Shocks, or better called “dampers”, resist motion of the springs and tires in the car’s suspension. Without a shock absorber, your tires would be bouncing wildly whenever you drove over any sort of bump. Tires are like rubber balls, and they’re held to the car with springs – lots of bouncing potential there! Shocks also slow down slower movements in the suspension, like as the car leans to one side in a turn or squats down under acceleration.

The damping power of the shock should be matched to the springs and tires on the car, otherwise the springs will either overwhelm the shocks or the shocks will overdamp the springs. If you’ve ever ridden in a lowered car with an uncomfortable ride, it’s likely that the owner just cut the springs for looks and kept the stock shocks. With the right shock, very stiff springs can still be comfortable.

Next time you’re a passenger in a car on the freeway, look at the tires of cars around you – chances are you will be able to pick out a car with dead shocks – its tires will be “flapping” up and down over bumps, rather than just riding smoothly over them. It’s a difficult thing to feel as a driver, especially if the shock has died a slow death. Without tires connected to the pavement, your traction and safety are compromised.

I spent the bulk of yesterday replacing the shocks on Arti’s car – a 2007 328i wagon. We bought the car new, and it has about 90K miles on it now. Overall, it’s been a great car and still looks and drives very nicely. I’ve noticed though over the past year or so that it feels a bit “wallowy” in some situations. Usually I felt that in in sweeping turns with some undulations – the car felt like it was moving around more than it should, and felt less stable than it should. Sounds like the shocks are done!

Arti at Laguna Seca

I had asked for some recommendations for aftermarket shocks from a group of trusted friends. Koni has a shock called “FSD” which employs some magical internal valving to provide improved comfort and handling, but reviews on those were mixed. My experience with magic is that it’s usually not great. I’ve had good experience with Bilstein shocks on other cars, and have a set on my current car, but it’s set up very stiff – stiffer than what Arti would like in her car. Bilstein sells an “HD” line of shocks, but while those are not as stiff as those in my car, people have said they’re much stiffer than stock, and too stiff for stock springs.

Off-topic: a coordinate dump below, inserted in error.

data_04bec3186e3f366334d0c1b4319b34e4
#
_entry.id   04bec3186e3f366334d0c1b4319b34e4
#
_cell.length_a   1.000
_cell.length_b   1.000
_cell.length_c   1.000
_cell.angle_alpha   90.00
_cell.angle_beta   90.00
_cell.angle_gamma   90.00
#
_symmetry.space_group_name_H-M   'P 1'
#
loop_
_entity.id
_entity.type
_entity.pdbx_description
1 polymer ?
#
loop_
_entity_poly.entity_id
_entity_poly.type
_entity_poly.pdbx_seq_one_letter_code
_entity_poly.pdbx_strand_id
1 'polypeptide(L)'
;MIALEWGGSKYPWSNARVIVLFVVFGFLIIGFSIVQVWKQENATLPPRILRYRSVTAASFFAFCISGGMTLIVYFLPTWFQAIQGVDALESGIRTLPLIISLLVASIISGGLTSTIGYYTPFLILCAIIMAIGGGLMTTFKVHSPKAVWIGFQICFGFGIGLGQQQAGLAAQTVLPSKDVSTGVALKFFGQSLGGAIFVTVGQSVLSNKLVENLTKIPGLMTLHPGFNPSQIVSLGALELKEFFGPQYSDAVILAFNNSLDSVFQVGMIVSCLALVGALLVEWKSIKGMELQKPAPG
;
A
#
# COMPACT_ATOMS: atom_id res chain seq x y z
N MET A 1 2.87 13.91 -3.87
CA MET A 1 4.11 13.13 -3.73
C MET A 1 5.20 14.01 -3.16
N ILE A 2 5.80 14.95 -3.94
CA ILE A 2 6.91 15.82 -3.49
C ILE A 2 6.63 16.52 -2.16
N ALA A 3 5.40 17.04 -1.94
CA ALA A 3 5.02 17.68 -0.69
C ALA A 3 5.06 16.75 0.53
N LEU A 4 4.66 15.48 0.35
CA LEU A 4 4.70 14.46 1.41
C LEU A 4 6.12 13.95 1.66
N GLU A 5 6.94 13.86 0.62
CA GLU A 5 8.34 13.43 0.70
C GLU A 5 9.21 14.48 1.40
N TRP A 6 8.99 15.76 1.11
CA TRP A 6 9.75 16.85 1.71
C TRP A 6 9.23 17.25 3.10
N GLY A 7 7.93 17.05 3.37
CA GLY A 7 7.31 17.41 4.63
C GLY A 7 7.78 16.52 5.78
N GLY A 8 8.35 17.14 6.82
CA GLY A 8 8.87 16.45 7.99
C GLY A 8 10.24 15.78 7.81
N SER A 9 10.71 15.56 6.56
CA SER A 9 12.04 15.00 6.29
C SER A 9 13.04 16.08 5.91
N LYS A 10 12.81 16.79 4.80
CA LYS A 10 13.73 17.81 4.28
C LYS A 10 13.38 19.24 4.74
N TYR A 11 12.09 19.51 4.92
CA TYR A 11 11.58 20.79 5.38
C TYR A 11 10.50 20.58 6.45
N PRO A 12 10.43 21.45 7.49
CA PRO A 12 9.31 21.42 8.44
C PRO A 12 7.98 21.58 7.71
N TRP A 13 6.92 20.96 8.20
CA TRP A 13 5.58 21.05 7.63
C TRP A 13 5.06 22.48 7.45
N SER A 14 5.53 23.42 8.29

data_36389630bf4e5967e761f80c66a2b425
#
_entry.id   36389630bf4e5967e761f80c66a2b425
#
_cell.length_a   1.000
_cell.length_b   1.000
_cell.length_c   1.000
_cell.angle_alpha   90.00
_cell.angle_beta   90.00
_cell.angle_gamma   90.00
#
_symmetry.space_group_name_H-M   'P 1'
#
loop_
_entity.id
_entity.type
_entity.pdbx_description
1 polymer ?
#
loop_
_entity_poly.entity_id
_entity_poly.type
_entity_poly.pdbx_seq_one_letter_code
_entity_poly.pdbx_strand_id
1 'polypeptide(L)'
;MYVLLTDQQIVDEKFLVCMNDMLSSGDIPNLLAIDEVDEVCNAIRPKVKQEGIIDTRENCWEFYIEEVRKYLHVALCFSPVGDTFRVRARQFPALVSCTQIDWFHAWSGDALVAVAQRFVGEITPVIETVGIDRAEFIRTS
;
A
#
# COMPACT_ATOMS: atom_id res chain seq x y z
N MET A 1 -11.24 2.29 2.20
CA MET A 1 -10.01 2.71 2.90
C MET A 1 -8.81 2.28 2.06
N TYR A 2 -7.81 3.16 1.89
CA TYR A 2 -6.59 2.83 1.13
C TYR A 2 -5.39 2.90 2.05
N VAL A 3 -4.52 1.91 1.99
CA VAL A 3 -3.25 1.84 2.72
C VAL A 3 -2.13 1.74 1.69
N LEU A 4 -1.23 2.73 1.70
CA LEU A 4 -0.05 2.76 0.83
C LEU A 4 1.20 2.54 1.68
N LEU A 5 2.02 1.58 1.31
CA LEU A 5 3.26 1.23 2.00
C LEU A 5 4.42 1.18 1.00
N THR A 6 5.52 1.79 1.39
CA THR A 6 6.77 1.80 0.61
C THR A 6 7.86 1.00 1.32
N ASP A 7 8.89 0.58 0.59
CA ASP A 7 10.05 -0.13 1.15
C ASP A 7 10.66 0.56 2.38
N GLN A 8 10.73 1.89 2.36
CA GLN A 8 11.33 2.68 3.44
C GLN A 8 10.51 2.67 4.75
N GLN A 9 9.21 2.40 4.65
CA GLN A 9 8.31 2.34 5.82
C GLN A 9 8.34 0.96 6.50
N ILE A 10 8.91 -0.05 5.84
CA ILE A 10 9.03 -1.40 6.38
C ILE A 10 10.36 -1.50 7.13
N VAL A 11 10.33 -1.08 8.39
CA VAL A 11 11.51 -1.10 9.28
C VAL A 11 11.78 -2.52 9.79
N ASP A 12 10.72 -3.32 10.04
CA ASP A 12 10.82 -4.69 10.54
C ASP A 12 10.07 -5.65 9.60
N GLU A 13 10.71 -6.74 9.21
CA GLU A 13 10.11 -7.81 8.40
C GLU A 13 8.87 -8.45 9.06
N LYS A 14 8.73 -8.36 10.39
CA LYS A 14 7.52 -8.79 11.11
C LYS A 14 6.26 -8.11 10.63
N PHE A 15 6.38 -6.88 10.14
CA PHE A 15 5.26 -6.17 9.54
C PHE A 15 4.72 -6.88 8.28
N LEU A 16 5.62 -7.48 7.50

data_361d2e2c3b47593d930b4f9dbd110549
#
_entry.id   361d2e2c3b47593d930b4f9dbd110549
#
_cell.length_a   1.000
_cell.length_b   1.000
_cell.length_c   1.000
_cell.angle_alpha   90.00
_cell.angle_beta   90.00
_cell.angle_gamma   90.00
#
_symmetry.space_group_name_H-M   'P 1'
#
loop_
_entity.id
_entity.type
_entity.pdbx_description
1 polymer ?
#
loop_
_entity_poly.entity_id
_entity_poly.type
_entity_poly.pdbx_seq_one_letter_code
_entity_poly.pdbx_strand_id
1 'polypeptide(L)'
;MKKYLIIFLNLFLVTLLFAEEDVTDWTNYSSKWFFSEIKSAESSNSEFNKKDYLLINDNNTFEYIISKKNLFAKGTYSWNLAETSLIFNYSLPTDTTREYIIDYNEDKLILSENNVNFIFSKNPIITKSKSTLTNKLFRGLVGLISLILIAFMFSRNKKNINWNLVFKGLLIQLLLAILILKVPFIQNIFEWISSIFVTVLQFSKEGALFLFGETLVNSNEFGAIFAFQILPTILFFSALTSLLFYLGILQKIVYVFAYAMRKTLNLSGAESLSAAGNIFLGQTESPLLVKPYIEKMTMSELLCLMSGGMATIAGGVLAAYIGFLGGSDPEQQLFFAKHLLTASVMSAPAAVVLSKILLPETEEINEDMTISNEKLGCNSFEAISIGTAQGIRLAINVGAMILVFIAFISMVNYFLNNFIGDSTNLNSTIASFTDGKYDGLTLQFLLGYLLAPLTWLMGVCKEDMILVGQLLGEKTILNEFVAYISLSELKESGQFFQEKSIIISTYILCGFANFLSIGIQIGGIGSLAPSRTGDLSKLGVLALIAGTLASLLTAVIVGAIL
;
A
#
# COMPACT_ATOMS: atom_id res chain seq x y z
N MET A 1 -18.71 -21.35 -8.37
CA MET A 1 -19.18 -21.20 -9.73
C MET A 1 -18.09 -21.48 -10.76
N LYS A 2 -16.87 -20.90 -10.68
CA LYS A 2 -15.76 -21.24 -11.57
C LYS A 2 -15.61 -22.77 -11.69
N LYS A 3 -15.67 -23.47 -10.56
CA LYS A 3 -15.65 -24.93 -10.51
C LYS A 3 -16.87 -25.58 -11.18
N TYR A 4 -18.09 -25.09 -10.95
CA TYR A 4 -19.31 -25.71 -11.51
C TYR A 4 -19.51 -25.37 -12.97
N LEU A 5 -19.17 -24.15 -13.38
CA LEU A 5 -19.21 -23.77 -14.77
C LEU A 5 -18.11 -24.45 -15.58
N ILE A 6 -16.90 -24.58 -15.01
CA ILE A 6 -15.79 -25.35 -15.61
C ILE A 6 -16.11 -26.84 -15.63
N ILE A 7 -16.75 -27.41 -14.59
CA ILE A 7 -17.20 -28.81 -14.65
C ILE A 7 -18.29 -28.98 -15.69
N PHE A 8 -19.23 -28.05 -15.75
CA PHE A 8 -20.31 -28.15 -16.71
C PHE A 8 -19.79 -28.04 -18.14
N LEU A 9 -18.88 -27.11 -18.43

A friend recommended Bilstein’s “Touring Class” shocks, which match the original dimensions of the factory shocks, and provide a very slightly more sporty ride than the original shocks. They’re designed to be used with the stock springs, and even come specialized for if the car has the “regular” or “sport” suspension from the factory.

I bought a set from AJUSA for about $400 shipped, and they arrived last week. I decided to put them on the car this past Saturday, and it ended up being a 6 hour job, including an oil change. It took so long mostly because I had to disassemble most of the rear of the interior of her car to get to the rear shock towers. Also, since we were using the stock springs, I needed to use spring compressors for the front struts. Spring compressors are medieval torture devices to punish those who don’t have air tools. Anyhow, the job went smoothly with no damage to the car and only slight damage to my hands.

First test drive report? Great! The car doesn’t have any unnecessary movements through fast turns or over bumps any more. Somehow the car is more quiet than before … I don’t understand how this could be, but both Arti and I came to this conclusion independently. It’s still a very comfortable ride, but so much funner to drive now.

So if your car doesn’t feel planted to the road, or has lost some of that feel from what you remember from its younger days, it’s worth checking out if the shocks need replacing.